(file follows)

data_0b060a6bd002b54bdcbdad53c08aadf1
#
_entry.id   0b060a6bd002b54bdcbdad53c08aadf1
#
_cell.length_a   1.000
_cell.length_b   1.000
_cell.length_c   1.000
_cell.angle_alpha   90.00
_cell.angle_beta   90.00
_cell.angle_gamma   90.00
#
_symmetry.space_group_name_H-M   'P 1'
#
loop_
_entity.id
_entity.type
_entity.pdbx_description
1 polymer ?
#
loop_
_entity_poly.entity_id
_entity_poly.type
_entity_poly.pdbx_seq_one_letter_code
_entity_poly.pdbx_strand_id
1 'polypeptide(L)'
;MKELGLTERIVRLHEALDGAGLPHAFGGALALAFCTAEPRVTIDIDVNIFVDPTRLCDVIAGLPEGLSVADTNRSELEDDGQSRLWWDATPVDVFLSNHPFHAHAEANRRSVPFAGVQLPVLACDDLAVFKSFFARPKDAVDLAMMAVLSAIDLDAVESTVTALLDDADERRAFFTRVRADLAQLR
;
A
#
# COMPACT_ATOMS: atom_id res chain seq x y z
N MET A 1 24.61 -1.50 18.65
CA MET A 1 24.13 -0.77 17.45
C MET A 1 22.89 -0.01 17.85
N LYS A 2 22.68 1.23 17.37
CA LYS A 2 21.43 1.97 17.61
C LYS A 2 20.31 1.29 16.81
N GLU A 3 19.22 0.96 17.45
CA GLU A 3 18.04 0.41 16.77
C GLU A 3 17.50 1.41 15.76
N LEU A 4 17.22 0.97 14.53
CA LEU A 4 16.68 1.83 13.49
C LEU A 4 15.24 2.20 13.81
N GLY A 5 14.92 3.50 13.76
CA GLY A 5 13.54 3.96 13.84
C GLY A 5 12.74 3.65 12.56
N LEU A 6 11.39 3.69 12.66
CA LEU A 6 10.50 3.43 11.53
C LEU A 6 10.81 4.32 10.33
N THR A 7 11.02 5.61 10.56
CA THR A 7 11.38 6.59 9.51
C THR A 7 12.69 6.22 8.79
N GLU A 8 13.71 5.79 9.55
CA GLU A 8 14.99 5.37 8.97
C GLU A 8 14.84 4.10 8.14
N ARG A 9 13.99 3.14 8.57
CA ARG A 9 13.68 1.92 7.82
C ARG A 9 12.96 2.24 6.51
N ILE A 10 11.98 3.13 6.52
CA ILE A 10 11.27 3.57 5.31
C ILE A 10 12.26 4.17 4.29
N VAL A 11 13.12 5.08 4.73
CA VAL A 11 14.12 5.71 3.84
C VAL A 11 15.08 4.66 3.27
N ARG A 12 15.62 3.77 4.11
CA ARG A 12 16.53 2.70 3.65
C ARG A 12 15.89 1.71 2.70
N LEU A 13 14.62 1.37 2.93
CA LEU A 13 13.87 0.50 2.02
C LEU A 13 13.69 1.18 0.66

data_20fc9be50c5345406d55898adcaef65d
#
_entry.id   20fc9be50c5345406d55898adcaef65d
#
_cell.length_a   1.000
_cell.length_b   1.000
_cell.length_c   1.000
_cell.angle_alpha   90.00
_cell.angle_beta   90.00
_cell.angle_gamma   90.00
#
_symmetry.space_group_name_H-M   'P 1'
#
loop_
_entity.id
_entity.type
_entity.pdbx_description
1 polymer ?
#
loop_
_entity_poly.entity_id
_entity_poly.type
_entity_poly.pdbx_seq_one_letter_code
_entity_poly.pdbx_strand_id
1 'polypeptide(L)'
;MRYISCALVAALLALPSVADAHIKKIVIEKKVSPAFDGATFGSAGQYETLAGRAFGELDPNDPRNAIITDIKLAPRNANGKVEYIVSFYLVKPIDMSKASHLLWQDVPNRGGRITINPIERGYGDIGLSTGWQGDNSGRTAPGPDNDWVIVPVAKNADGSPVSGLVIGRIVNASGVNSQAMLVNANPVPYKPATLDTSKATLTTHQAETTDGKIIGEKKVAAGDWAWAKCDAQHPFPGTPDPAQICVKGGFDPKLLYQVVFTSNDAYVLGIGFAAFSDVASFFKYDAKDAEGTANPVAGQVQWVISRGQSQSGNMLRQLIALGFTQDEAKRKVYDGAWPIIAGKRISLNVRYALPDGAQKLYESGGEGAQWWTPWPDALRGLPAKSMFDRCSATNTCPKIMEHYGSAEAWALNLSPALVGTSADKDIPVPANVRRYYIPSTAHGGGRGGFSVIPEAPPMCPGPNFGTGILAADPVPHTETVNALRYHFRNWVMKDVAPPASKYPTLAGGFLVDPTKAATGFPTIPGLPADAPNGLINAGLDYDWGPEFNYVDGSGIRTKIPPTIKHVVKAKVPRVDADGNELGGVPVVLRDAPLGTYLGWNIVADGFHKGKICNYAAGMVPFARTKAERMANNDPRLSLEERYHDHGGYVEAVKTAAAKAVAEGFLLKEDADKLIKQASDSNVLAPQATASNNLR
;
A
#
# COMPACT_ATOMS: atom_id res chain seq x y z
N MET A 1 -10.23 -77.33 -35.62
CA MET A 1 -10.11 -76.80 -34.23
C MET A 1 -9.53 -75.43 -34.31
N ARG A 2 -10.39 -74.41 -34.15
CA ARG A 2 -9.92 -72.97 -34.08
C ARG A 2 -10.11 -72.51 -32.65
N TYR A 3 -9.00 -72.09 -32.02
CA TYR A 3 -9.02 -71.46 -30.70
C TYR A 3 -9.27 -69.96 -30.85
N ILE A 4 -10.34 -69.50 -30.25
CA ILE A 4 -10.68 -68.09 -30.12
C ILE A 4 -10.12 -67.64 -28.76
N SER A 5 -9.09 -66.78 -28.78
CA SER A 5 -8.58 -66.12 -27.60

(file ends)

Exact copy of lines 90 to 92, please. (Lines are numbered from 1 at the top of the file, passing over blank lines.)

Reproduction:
_entity_poly.entity_id
_entity_poly.type
_entity_poly.pdbx_seq_one_letter_code